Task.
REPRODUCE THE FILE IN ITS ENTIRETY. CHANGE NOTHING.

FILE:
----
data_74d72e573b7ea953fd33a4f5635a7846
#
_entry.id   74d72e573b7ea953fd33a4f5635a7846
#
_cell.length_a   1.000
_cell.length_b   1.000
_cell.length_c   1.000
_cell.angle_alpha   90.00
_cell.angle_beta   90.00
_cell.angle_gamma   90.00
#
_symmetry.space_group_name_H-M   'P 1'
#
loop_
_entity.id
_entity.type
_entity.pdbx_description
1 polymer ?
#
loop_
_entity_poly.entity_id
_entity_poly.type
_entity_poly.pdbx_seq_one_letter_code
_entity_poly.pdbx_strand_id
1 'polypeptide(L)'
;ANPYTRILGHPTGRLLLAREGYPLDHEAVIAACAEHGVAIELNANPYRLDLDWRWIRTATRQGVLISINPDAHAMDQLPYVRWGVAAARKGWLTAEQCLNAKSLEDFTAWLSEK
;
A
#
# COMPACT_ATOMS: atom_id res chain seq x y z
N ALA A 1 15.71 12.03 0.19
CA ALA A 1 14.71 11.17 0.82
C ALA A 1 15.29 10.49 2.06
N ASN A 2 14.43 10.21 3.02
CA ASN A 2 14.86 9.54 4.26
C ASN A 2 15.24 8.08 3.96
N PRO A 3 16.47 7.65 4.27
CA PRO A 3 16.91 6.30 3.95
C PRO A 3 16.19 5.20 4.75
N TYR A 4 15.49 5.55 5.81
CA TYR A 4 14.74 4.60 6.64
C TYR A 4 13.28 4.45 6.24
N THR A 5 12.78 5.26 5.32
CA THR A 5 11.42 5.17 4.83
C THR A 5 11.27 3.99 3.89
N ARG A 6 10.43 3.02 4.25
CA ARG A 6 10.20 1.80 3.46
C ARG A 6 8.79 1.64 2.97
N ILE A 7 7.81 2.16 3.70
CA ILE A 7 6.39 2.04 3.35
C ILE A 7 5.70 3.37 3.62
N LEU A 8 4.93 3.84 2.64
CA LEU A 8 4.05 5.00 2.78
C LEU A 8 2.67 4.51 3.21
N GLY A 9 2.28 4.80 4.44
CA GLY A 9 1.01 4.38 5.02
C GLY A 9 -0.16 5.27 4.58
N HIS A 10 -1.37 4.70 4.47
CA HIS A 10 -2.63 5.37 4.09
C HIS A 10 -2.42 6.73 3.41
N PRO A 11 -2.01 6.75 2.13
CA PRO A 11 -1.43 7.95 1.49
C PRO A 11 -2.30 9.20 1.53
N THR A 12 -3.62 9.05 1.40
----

data_74d72e573b7ea953fd33a4f5635a7846
#
_entry.id   74d72e573b7ea953fd33a4f5635a7846
#
_cell.length_a   1.000
_cell.length_b   1.000
_cell.length_c   1.000
_cell.angle_alpha   90.00
_cell.angle_beta   90.00
_cell.angle_gamma   90.00
#
_symmetry.space_group_name_H-M   'P 1'
#
loop_
_entity.id
_entity.type
_entity.pdbx_description
1 polymer ?
#
loop_
_entity_poly.entity_id
_entity_poly.type
_entity_poly.pdbx_seq_one_letter_code
_entity_poly.pdbx_strand_id
1 'polypeptide(L)'
;ANPYTRILGHPTGRLLLAREGYPLDHEAVIAACAEHGVAIELNANPYRLDLDWRWIRTATRQGVLISINPDAHAMDQLPYVRWGVAAARKGWLTAEQCLNAKSLEDFTAWLSEK
;
A
#
# COMPACT_ATOMS: atom_id res chain seq x y z
N ALA A 1 15.71 12.03 0.19
CA ALA A 1 14.71 11.17 0.82
C ALA A 1 15.29 10.49 2.06
N ASN A 2 14.43 10.21 3.02
CA ASN A 2 14.86 9.54 4.26
C ASN A 2 15.24 8.08 3.96
N PRO A 3 16.47 7.65 4.27
CA PRO A 3 16.91 6.30 3.95
C PRO A 3 16.19 5.20 4.75
N TYR A 4 15.49 5.55 5.81
CA TYR A 4 14.74 4.60 6.64
C TYR A 4 13.28 4.45 6.24
N THR A 5 12.78 5.26 5.32
CA THR A 5 11.42 5.17 4.83
C THR A 5 11.27 3.99 3.89
N ARG A 6 10.43 3.02 4.25
CA ARG A 6 10.20 1.80 3.46
C ARG A 6 8.79 1.64 2.97
N ILE A 7 7.81 2.16 3.70
CA ILE A 7 6.39 2.04 3.35
C ILE A 7 5.70 3.37 3.62
N LEU A 8 4.93 3.84 2.64
CA LEU A 8 4.05 5.00 2.78
C LEU A 8 2.67 4.51 3.21
N GLY A 9 2.28 4.80 4.44
CA GLY A 9 1.01 4.38 5.02
C GLY A 9 -0.16 5.27 4.58
N HIS A 10 -1.37 4.70 4.47
CA HIS A 10 -2.63 5.37 4.09
C HIS A 10 -2.42 6.73 3.41
N PRO A 11 -2.01 6.75 2.13
CA PRO A 11 -1.43 7.95 1.49
C PRO A 11 -2.30 9.20 1.53
N THR A 12 -3.62 9.05 1.40